by Vanesse Chan and Su Xinqi
A colourful cast of political novices who won Hong Kong’s local elections are attending cramming courses and trading tips on how to take the fight to the city’s pro-Beijing establishment in their own neighbourhoods.
Last month’s landslide victory for the city’s pro-democracy camp was a clarion call for change after six months of huge and increasingly violent protests against the government of Beijing-backed leader Carrie Lam.
The city’s district councils are the only elections in which Hong Kongers can vote for every seat — and they did so in record numbers this year.
Pro-democracy candidates won 392 of 452 races, seizing all but one of the city’s 18 districts during a poll that was widely seen as a barometer of seething public anger towards Beijing’s rule.
Yet many of those elected openly admit they are political newcomers who would never would have dreamed of running had Beijing and Lam not spent months digging in against the protests.
“I thought I would lose. To be honest, I don’t have enough experience,” said Chan Tsz-wai, a 26-year-old convenience store worker who wrote his manifesto by hand.
He managed to unseat a rising star of the Democratic Alliance for Betterment — the city’s largest and wealthiest pro-Beijing party — in Yau Tsim Mong, a district that has seen some of the fiercest battles between protesters and riot police.
“We are all fumbling our way across the river,” added Richard Chan, a 47-year-old funeral home director, who won in his district of Tai Po.
He recently attended a series of cramming courses for new councillors, detailing duties such as as balancing the books, running public meetings and how to hire assistants.
Hong Kong’s district councils deal with bread and butter issues such as bus timetables and garbage collections.
But pro-democracy candidates are strategising on how to maximise their influence where they can.
Chan Tsz-wai plans to focus on pursuing police and local authorities over 31 August, a night when police were filmed beating demonstrators inside the Prince Edward subway station.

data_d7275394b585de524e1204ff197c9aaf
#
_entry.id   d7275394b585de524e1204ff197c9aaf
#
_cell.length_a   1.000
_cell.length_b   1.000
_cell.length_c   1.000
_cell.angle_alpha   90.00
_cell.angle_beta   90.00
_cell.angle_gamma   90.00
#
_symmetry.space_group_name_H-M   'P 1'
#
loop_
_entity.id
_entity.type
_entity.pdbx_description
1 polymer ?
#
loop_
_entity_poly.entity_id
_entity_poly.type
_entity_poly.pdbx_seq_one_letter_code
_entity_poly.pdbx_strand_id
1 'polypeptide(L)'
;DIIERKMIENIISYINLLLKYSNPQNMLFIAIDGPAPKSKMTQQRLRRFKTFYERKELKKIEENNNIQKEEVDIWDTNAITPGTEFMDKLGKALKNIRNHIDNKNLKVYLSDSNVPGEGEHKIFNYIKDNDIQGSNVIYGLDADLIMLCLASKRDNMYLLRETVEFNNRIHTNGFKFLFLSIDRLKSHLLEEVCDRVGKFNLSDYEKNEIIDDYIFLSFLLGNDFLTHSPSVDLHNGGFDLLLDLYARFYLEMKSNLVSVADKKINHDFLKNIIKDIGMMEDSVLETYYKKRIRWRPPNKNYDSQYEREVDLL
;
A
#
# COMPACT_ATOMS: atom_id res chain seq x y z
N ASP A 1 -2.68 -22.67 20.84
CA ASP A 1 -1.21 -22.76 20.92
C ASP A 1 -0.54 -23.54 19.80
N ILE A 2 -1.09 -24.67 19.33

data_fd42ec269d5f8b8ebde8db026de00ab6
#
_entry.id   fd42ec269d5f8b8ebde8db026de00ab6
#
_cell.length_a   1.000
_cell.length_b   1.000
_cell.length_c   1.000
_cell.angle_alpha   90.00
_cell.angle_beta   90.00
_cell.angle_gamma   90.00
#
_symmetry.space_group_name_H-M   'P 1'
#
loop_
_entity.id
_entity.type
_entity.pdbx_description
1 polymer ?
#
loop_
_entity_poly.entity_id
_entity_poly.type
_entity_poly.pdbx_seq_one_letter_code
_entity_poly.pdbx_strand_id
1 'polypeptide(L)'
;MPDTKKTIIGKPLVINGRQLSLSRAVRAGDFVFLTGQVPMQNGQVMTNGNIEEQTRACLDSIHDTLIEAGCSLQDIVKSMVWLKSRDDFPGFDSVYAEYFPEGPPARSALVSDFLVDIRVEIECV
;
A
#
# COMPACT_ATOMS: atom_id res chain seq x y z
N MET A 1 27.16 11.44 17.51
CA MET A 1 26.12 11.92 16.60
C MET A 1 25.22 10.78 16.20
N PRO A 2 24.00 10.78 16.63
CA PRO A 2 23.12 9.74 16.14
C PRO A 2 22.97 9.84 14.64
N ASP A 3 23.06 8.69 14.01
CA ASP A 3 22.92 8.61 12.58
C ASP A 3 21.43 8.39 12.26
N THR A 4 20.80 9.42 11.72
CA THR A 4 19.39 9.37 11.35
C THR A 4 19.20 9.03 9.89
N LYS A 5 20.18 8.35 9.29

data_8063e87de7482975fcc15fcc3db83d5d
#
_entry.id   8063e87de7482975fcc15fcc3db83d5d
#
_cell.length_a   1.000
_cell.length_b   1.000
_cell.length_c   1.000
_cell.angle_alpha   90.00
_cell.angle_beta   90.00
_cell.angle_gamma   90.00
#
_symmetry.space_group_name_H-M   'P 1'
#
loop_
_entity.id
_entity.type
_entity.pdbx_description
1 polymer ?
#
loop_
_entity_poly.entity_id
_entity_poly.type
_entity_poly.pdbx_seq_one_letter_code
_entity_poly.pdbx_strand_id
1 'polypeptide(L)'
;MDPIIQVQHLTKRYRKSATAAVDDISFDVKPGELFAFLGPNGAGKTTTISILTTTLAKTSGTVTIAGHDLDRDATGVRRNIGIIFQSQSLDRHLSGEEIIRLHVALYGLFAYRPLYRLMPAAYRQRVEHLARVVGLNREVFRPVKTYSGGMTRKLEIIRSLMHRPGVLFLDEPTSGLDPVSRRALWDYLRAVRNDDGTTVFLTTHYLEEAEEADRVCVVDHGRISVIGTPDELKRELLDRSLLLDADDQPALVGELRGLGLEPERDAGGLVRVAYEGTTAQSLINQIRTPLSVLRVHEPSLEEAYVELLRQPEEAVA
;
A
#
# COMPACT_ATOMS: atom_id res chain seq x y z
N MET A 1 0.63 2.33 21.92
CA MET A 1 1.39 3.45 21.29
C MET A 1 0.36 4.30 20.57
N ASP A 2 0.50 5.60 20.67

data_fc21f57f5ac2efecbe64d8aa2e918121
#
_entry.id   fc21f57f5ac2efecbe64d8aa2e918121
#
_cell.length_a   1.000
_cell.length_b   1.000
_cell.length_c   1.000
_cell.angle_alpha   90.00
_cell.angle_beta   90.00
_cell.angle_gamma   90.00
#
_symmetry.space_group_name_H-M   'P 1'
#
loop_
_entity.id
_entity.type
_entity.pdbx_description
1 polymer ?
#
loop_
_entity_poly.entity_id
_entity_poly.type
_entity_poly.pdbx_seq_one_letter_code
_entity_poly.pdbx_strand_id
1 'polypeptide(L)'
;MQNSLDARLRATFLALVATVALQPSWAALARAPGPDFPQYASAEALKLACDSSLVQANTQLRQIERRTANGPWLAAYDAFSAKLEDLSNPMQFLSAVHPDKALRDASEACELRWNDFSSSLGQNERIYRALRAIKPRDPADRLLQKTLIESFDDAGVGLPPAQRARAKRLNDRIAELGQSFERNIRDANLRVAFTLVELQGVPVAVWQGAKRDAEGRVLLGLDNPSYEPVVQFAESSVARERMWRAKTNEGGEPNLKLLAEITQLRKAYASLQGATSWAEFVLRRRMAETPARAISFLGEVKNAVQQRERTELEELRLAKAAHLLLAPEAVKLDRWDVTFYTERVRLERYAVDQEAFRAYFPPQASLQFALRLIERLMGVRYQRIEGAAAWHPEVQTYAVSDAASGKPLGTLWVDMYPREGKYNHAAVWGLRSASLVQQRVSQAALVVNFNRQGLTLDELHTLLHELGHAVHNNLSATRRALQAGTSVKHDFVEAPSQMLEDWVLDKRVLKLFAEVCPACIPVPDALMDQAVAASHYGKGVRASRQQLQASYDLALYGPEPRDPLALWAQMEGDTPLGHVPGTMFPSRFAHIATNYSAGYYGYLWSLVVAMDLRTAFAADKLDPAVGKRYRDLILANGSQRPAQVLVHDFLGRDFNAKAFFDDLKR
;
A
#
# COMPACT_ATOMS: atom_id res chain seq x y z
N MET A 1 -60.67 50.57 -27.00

“I hope we can investigate this on a district level,” he said. “I understand that the power of district council is very weak, but I will do my best.”
Richard Chan is currently getting a team together to scrutinise a large housing project with one of the city’s biggest property developers.
Sky high housing costs fuel Hong Kong’s political crisis with public anger palpable over the pro-Beijing establishment’s cosy links with tycoons.
“What most needs to be changed is the cronyism,” he said.
Jocelyn Chau, a former customer manager in a bank, was launched from obscurity to eventual political office when she live-streamed her arrest earlier in the year.
The 23-year-old won a seat in North Point, an area that has a long history of support for the pro-Beijing establishment.
She plans to focus on services for young people, a demographic that she said was often ignored by the pro-Beijing parties and have formed the backbone of this year’s protests.
“I will continue to look after the needs of the elderly while allocating more resources to cater the young people and families in my communities,” she said.
Beijing forbids Hong Kongers from directly electing their leader — a stance which lies at the heart of the city’s political unrest.
The position is instead chosen by a 1,200 strong committee stacked with pro-Beijing political and business figures who reliably return a party loyalist.
But after November’s landslide district council win, the pro-democracy camp will have control of around 117 votes on the committee — not enough to swing a vote, but possibly enough to influence the debate over what kind of leader Hong Kong needs.
The next leader will be chosen in 2022. Current leader Lam — who won 777 votes to take office — currently boasts record low approval ratings.
“The (local) election results told us people wanted change,” Richard Chan said.
Some councillors say they must reach across the ideological divide that now permeates Hong Kong.
Cary Lo Chun-yu became a hero to the protest movement in the local elections when he toppled one of the most controversial pro-Beijing figures, outspoken politician Junius Ho.
Ho was stabbed on the campaign trail by a man who pretended to be a fan, and his face is routinely plastered on the ground for people to walk on.
But Lo said bridges needed to be built, noting Ho received 100 more votes than the last election and only lost because of the high turnout of pro-democracy supporters.
“We can’t neglect that there are different people supporting Ho,” he said.